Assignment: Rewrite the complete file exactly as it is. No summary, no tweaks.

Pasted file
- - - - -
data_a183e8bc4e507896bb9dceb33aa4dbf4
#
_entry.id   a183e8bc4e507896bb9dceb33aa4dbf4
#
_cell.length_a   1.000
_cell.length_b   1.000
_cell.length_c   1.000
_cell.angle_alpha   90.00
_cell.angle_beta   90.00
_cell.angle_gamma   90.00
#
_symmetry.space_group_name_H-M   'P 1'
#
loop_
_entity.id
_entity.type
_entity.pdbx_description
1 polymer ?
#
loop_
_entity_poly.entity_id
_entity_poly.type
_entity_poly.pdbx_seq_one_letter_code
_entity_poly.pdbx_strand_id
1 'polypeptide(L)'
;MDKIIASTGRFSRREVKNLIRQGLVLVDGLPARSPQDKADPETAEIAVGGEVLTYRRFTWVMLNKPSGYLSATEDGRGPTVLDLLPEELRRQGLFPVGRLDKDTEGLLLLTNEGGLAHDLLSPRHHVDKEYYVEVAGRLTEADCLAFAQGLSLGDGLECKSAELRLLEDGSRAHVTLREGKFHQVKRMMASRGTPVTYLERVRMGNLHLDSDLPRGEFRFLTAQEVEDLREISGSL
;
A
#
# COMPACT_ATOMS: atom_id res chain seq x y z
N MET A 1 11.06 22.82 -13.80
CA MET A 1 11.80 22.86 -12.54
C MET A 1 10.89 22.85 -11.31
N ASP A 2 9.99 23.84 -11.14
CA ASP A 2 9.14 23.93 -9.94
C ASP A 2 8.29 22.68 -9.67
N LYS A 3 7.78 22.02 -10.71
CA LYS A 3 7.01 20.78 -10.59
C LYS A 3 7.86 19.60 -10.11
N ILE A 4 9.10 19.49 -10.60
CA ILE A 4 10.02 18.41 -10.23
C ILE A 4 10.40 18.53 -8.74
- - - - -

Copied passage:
data_a183e8bc4e507896bb9dceb33aa4dbf4
#
_entry.id   a183e8bc4e507896bb9dceb33aa4dbf4
#
_cell.length_a   1.000
_cell.length_b   1.000
_cell.length_c   1.000
_cell.angle_alpha   90.00
_cell.angle_beta   90.00
_cell.angle_gamma   90.00
#
_symmetry.space_group_name_H-M   'P 1'
#
loop_
_entity.id
_entity.type
_entity.pdbx_description
1 polymer ?
#
loop_
_entity_poly.entity_id
_entity_poly.type
_entity_poly.pdbx_seq_one_letter_code
_entity_poly.pdbx_strand_id
1 'polypeptide(L)'
;MDKIIASTGRFSRREVKNLIRQGLVLVDGLPARSPQDKADPETAEIAVGGEVLTYRRFTWVMLNKPSGYLSATEDGRGPTVLDLLPEELRRQGLFPVGRLDKDTEGLLLLTNEGGLAHDLLSPRHHVDKEYYVEVAGRLTEADCLAFAQGLSLGDGLECKSAELRLLEDGSRAHVTLREGKFHQVKRMMASRGTPVTYLERVRMGNLHLDSDLPRGEFRFLTAQEVEDLREISGSL
;
A
#
# COMPACT_ATOMS: atom_id res chain seq x y z
N MET A 1 11.06 22.82 -13.80
CA MET A 1 11.80 22.86 -12.54
C MET A 1 10.89 22.85 -11.31
N ASP A 2 9.99 23.84 -11.14
CA ASP A 2 9.14 23.93 -9.94
C ASP A 2 8.29 22.68 -9.67
N LYS A 3 7.78 22.02 -10.71
CA LYS A 3 7.01 20.78 -10.59
C LYS A 3 7.86 19.60 -10.11
N ILE A 4 9.10 19.49 -10.60
CA ILE A 4 10.02 18.41 -10.23
C ILE A 4 10.40 18.53 -8.74